For those of you wearing two masks while driving alone in your car and cowering at home while wagging an angry finger at those who aren’t, deal with this:
International trade is the engine that has, over the last 40-50 years, reduced the percentage of the world’s people living in poverty from ‘most’ to ‘under 10%’. All those factory jobs, and the jobs in the infrastructure that supports those factory jobs, have lifted a couple billion people out of a precarious hand-to-mouth existence to something like a decent life. The Green Revolution has made it possible for fewer and fewer people to feed more and more people with less and less work.
This is a good thing, if you think more and more people living, and living healthier, less soul-crushing lives, is a good thing. We seem to love the stories of evil factory owners working poor peasants to death, but the reality is that, for the most part, those peasant farmers eagerly left the farm behind and took up factory work, because -follow closely – they were thus much more likely to live decent lives. While picturesque, those rice paddies and garden patches where subsistence farmers toiled away their lives are in practice dreary, exhausting, and tenuous. Nobody had to go round up the peasants – they came of their own will, after making their own decisions – for the most part. (Economics is complicated, but, in general, the idea that mean old capitalists had to make people abandon their farms in order to staff their factories simply doesn’t work, not in practice nor in theory.)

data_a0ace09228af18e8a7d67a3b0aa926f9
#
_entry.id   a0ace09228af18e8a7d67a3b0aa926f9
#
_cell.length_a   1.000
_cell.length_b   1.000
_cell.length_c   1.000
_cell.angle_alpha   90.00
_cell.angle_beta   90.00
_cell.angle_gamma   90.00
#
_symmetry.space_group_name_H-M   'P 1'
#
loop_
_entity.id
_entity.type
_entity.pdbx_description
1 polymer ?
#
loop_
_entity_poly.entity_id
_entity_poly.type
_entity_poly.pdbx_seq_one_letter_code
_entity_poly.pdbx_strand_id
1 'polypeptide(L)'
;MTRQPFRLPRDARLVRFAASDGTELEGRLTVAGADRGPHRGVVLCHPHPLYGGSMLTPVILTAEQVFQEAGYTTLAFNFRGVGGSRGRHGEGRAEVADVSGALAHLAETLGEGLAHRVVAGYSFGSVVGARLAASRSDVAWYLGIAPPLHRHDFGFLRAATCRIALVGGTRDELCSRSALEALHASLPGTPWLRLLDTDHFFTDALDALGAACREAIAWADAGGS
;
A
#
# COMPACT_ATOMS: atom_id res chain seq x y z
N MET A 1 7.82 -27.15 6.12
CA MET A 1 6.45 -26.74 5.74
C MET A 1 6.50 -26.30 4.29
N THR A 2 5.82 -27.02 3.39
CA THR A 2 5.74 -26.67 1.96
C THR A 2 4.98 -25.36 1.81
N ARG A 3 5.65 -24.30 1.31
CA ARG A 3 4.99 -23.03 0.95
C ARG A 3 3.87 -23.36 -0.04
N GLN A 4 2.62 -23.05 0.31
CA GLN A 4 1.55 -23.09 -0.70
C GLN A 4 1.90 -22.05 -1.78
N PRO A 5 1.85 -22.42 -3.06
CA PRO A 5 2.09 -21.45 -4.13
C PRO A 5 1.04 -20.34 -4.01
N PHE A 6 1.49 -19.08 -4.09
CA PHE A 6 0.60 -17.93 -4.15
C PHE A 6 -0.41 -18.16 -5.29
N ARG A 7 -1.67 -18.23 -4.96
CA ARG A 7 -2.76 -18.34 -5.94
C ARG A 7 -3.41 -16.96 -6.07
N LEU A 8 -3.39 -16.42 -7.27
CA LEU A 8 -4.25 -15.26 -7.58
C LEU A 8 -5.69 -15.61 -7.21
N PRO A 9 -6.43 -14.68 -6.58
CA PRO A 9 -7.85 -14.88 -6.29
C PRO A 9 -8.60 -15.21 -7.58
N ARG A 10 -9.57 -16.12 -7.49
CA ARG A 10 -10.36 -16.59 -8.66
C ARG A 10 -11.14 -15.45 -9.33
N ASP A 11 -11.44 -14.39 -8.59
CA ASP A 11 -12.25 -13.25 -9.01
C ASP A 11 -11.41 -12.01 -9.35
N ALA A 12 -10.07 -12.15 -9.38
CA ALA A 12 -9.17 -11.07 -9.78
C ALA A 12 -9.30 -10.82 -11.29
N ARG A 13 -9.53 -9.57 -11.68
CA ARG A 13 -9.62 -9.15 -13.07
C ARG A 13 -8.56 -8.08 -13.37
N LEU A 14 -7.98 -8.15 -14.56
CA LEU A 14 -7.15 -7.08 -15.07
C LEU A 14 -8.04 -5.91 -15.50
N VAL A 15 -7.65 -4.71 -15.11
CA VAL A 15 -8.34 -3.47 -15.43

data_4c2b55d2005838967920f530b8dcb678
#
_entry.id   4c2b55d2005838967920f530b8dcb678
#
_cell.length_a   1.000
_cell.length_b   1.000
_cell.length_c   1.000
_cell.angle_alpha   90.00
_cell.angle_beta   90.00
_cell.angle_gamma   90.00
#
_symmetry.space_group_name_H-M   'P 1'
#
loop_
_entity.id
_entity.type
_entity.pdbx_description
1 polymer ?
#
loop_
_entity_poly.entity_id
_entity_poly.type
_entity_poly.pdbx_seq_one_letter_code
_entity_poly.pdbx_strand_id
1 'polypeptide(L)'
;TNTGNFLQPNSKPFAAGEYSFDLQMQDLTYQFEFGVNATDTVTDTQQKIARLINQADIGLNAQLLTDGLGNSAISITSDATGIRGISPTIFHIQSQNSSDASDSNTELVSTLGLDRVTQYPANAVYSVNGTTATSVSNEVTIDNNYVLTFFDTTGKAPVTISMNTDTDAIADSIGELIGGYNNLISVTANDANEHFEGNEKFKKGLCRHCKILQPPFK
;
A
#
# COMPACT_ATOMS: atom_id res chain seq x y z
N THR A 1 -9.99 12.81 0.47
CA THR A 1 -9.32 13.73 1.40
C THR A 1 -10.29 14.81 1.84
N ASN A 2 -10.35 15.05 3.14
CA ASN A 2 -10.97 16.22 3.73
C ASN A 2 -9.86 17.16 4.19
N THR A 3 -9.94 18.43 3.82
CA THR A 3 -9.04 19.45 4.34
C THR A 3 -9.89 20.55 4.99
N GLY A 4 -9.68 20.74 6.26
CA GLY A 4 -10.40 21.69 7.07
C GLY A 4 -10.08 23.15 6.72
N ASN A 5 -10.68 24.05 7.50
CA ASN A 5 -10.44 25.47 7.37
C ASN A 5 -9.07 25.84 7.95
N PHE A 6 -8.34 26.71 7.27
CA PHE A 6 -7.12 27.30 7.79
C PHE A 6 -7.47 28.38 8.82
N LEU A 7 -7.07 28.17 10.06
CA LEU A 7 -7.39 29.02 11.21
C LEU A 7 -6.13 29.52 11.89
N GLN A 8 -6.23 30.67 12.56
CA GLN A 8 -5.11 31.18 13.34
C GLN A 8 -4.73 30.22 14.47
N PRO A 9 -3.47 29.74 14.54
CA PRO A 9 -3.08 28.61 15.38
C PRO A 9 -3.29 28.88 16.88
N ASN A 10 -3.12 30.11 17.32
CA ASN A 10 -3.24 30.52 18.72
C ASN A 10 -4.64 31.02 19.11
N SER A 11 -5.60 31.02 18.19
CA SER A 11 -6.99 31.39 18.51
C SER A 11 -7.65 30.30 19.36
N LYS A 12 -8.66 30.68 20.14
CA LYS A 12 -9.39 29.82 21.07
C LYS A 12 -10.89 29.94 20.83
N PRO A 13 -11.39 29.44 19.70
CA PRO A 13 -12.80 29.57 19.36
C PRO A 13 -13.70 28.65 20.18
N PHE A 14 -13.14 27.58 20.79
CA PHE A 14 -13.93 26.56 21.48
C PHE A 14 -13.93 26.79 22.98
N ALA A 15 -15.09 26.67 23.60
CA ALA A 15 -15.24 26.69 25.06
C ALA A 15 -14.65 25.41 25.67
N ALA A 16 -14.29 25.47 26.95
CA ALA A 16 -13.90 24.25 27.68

But for all this depends on cheap international shipping. If you are competing on price – and that’s about the only thing third world countries can compete on – then, since shipping costs are, you know, costs, then rising shipping costs make you less competitive.
The last 50 years or so have seen pretty much every non-totalitarian country with a coast join in the world of international commerce. If your country didn’t have a coast or a big navigable river that could get your stuff to a coast super cheap, the shipping costs would exclude you from this boom. Mongolia or Tibet, for example, could only compete on items where the market value of the product dwarfs the shipping costs, because they would need to go overland to get to a coast to take advantage of cheap shipping. The example in the video was Switzerland and watches – the Swiss produce super-high-value products where the shipping costs are trivial compared to the cost of the product. (Also, the Swiss sit atop possibly the world’s finest overland shipping network of roads and rail, with a huge market just across their borders. Not so Mongolia.)